Only one that sounds good is the LCARS interface one. ST! :D
 

wonderfield

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I'll use Mail on an as-needed basis. It's not something I like to use, but the basic functionality is there. Hopefully Google changes their position on developing Windows apps and releases a good Gmail client.
 

KENNYB

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desktop.png
 

odditory

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I think the notion of a killer app on any platform is more myth than reality.

I think thats a nice way to rationalize it but ultimately a cop out on MS's part. Due to the fact they're playing catch up with established marketshare leaders it was in MS's best interest to see to it that there was something compelling offered out of the gate, rather than sitting around with a thumb parked waiting for third parties to show up simply because they slapped the word Windows on it. They seem to understand the importance of the killer app notion with their console launches - Halo, Gears of War, etc. but not with their biggest O/S reboot in two decades. If theyve really been developing Metro since 2009 as they say then there's been plenty of time to brainstorm.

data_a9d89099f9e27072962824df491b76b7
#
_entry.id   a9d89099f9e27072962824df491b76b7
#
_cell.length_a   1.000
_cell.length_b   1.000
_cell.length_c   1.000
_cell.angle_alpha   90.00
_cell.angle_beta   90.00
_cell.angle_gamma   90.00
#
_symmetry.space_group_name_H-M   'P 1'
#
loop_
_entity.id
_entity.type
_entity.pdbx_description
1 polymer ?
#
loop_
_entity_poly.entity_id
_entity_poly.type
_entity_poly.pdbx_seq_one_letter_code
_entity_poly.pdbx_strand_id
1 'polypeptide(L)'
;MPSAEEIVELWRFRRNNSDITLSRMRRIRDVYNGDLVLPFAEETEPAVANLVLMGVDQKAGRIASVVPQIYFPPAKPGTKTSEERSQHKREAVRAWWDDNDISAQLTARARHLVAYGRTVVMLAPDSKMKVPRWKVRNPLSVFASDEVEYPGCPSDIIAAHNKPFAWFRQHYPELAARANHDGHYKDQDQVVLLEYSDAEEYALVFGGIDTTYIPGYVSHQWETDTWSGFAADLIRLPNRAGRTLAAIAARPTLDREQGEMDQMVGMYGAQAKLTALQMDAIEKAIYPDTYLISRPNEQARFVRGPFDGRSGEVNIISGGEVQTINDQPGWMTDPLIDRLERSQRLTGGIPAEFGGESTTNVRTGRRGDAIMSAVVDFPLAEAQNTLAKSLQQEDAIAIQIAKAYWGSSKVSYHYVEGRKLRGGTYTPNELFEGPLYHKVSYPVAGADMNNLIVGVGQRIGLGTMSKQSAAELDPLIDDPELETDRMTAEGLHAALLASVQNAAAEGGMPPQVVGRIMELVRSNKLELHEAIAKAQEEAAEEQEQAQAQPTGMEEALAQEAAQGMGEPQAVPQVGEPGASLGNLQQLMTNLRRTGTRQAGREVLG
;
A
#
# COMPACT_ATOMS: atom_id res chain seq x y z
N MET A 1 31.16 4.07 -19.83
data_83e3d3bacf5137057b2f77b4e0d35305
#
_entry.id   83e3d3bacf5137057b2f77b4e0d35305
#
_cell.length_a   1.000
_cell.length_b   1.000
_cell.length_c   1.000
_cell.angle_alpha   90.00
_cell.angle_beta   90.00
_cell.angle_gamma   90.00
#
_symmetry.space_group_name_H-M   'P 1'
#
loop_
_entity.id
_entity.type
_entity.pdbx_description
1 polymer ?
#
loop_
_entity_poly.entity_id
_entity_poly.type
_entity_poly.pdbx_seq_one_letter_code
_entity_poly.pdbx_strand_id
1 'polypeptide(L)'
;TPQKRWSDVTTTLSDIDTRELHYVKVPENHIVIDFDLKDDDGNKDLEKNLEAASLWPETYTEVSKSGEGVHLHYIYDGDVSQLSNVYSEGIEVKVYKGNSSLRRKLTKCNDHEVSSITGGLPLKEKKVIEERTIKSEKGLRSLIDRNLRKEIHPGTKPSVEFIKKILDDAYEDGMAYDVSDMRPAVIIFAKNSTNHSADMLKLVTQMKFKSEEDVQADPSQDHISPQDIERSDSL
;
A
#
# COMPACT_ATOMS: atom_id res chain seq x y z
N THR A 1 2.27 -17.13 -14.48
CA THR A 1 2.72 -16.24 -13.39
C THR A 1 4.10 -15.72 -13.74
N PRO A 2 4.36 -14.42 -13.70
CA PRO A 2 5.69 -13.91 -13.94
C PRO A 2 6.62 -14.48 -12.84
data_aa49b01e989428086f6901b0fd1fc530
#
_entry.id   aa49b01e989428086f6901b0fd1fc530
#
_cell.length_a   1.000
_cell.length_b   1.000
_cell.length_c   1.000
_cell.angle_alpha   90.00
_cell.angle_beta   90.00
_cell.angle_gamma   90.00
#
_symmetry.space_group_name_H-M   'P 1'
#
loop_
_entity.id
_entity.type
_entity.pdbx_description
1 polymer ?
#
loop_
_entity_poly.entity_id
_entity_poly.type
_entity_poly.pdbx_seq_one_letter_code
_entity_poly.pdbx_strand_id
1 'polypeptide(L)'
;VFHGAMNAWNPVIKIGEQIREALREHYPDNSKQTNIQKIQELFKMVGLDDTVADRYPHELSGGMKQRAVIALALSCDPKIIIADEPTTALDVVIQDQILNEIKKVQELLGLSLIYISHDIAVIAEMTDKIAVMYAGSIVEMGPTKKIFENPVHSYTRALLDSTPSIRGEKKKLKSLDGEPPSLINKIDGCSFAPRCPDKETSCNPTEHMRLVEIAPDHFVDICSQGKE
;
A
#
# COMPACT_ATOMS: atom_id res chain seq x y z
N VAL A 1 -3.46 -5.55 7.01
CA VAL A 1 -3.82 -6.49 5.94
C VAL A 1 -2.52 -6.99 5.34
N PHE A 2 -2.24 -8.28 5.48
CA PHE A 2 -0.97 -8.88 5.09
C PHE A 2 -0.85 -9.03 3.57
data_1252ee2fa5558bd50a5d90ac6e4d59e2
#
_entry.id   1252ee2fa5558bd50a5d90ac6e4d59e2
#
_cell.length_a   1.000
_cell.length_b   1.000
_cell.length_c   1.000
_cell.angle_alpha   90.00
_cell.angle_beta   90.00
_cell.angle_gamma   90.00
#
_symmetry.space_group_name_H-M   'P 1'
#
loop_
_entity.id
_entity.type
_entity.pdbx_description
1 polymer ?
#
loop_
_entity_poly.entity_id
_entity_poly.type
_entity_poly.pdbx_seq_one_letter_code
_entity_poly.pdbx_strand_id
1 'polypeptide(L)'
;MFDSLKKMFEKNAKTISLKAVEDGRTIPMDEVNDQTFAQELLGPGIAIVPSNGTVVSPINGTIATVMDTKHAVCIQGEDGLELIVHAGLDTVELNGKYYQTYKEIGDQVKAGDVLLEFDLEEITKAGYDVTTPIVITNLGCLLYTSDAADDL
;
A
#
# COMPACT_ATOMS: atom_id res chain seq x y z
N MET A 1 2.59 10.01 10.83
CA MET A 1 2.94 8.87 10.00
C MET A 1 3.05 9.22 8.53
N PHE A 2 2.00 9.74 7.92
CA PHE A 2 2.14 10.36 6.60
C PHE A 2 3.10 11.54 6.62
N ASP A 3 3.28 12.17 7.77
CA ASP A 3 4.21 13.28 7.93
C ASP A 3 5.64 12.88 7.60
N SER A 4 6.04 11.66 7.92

If not developing something very compelling and a major selling point inhouse then partnering with an established developer and subsidizing an effort -- either one would've taken them further than blowing hundreds of millions on vague commercials with kids riding skateboards and jumping into waves and doing a lot of clicking and unclicking of plastic keyboards. Or hell, spending half on advertising and the other half working up exclusive content deals or an IPTV offering.

In any case MS has a long tough road ahead because metro store app growth seems stalled at worst and stuck in first gear at best.

NzKzVSK.png
 
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odditory

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I will say Cocktail Flow was amusing for a few days but is really "loud" on a 27" monitor :)

20ne7lb.jpg
 
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heatlesssun